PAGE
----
Academic Freedom

By Fr. Ranhilio Callangan Aquino
Manila Standard Today

Michael Polanyi explains his principle of the “coordination of independent initiatives” by a very interesting analogy. If a considerably large group of people were to work on a considerably large jigsaw puzzle, each holding a piece, the only way the pieces could come meaningfully together would be to leave each free, in full view of others, to try to fit the piece into the whole, to confer, to exchange and to discuss with others, until all pieces fit together. Let us assume, of course, that no one really knows what the puzzle pictures when fully assembled. Then the result of the collective endeavor will be unpremeditated. It will not do to lay down rules on how each player moves; this would hinder efficiency. But it is equally clear that what the coordinated effort will achieve far exceeds what any single individual can.

From this, Polanyi argues, the scientific endeavor is most fruitful when each scientist is left to his own initiative and when there is self-coordination, with scientists engaged in non-regulated exchange and collaboration free of all forms of constraint or restraint. Any authority directing the autonomy of the scientist and of the scientific community would bring growth to a standstill. So it is that while there are things we would prefer scientists to get to work on—the cure for dreaded maladies, for example—rather than what in difficult times may seem to be mindless luxuries like the latest in anti-ageing unguents and enhancers of sexual prowess, on the whole, it is still best to leave the scientific community to itself and to its self-regulation.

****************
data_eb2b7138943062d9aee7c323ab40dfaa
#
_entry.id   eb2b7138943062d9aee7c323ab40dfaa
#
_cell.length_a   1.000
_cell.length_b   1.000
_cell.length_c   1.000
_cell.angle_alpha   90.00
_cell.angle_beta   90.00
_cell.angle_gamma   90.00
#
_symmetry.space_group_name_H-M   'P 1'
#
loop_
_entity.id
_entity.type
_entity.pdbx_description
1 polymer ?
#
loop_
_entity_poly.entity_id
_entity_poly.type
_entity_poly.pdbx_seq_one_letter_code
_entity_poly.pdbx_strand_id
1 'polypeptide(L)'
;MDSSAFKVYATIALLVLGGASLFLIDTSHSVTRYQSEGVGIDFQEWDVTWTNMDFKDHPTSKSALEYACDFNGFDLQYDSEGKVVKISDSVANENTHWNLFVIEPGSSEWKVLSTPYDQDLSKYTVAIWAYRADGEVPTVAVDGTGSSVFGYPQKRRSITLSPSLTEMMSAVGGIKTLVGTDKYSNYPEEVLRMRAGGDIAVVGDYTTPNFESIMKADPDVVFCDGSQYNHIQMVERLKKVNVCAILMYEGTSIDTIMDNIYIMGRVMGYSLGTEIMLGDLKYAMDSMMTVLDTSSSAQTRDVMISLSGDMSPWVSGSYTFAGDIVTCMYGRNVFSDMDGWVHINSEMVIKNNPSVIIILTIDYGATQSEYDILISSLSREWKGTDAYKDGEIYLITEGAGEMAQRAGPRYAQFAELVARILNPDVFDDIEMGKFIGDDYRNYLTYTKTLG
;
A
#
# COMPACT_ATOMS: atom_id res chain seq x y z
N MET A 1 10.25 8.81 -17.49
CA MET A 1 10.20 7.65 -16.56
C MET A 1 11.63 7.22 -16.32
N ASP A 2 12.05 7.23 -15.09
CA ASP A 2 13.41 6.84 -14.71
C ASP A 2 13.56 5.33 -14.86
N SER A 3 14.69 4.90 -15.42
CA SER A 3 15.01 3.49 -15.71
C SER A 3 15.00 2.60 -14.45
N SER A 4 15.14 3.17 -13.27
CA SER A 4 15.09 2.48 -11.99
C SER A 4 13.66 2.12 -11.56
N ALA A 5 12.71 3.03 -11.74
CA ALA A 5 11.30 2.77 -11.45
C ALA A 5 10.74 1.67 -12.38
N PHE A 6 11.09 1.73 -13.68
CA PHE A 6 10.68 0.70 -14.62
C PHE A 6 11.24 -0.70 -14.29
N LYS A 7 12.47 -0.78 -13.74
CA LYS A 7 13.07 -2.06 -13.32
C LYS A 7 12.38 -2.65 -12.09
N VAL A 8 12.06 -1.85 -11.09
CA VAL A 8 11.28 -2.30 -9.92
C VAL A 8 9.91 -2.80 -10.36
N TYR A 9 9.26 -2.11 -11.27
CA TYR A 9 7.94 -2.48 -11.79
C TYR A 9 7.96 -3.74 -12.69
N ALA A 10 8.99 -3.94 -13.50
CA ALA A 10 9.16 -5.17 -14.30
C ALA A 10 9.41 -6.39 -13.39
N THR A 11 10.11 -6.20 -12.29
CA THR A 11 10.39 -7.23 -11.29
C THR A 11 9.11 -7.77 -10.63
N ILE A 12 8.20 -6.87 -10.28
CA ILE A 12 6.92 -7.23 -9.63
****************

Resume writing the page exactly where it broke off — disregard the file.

Academic freedom is a kindred spirit. In a sense, the human mind needs no law to convince it of its freedom. Rahner puts it wonderfully: The horizon of questioning is infinite, and questions may be directed at anything, including the questioner himself. But the concept had to be articulated with some degree of judicial precision because of what politics and law may do to the freedom of inquiry and the liberty of research. The great and perennial problems of humankind as well as its quotidian concerns are best addressed when thinking men and women are free to ask, free to exchange, free to propose answers and free to convince others of the correctness of their answers. Paradoxically what pushes human inquiry toward infinite frontiers is the ever-present awareness of the finiteness of human knowledge. Science, Popper usefully instructs, consists not in the accumulation of theories but in their constant overthrow and their replacement by new and better ones. This view may receive a more sympathetic listening among post-moderns for whom textuality means one reading among different possible variant readings to which we must now pay heed, if we muster the courage and the integrity to depart from the canonized readings by which the powerful have ruled the earth. There is, as I have always insisted, a social dimension to academic freedom in that it allows what the majority or the dominant may think to be unworthy of attention and credence a fair hearing—and a chance to become the narrative of choice, at least for now. [...]

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